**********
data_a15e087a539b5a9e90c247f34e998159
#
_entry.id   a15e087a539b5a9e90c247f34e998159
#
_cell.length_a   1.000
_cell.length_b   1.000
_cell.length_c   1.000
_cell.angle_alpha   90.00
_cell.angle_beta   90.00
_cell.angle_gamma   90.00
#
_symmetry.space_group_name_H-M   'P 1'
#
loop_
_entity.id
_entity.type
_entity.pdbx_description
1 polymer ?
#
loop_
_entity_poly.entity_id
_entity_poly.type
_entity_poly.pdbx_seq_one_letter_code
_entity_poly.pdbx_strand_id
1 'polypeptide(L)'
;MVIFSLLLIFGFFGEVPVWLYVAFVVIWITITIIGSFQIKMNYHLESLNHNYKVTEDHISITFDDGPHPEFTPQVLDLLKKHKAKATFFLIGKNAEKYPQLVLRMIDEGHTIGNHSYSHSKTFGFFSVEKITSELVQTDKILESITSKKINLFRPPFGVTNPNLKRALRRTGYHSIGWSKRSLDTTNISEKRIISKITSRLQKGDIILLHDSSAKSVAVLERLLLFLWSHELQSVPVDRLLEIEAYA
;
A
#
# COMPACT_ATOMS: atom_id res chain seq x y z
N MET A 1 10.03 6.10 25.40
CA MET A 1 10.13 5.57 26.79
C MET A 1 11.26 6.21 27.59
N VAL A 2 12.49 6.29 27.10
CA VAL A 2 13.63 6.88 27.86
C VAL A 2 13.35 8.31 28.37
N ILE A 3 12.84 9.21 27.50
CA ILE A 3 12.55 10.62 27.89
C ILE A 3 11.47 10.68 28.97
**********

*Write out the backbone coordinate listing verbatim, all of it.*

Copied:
data_a15e087a539b5a9e90c247f34e998159
#
_entry.id   a15e087a539b5a9e90c247f34e998159
#
_cell.length_a   1.000
_cell.length_b   1.000
_cell.length_c   1.000
_cell.angle_alpha   90.00
_cell.angle_beta   90.00
_cell.angle_gamma   90.00
#
_symmetry.space_group_name_H-M   'P 1'
#
loop_
_entity.id
_entity.type
_entity.pdbx_description
1 polymer ?
#
loop_
_entity_poly.entity_id
_entity_poly.type
_entity_poly.pdbx_seq_one_letter_code
_entity_poly.pdbx_strand_id
1 'polypeptide(L)'
;MVIFSLLLIFGFFGEVPVWLYVAFVVIWITITIIGSFQIKMNYHLESLNHNYKVTEDHISITFDDGPHPEFTPQVLDLLKKHKAKATFFLIGKNAEKYPQLVLRMIDEGHTIGNHSYSHSKTFGFFSVEKITSELVQTDKILESITSKKINLFRPPFGVTNPNLKRALRRTGYHSIGWSKRSLDTTNISEKRIISKITSRLQKGDIILLHDSSAKSVAVLERLLLFLWSHELQSVPVDRLLEIEAYA
;
A
#
# COMPACT_ATOMS: atom_id res chain seq x y z
N MET A 1 10.03 6.10 25.40
CA MET A 1 10.13 5.57 26.79
C MET A 1 11.26 6.21 27.59
N VAL A 2 12.49 6.29 27.10
CA VAL A 2 13.63 6.88 27.86
C VAL A 2 13.35 8.31 28.37
N ILE A 3 12.84 9.21 27.50
CA ILE A 3 12.55 10.62 27.89
C ILE A 3 11.47 10.68 28.97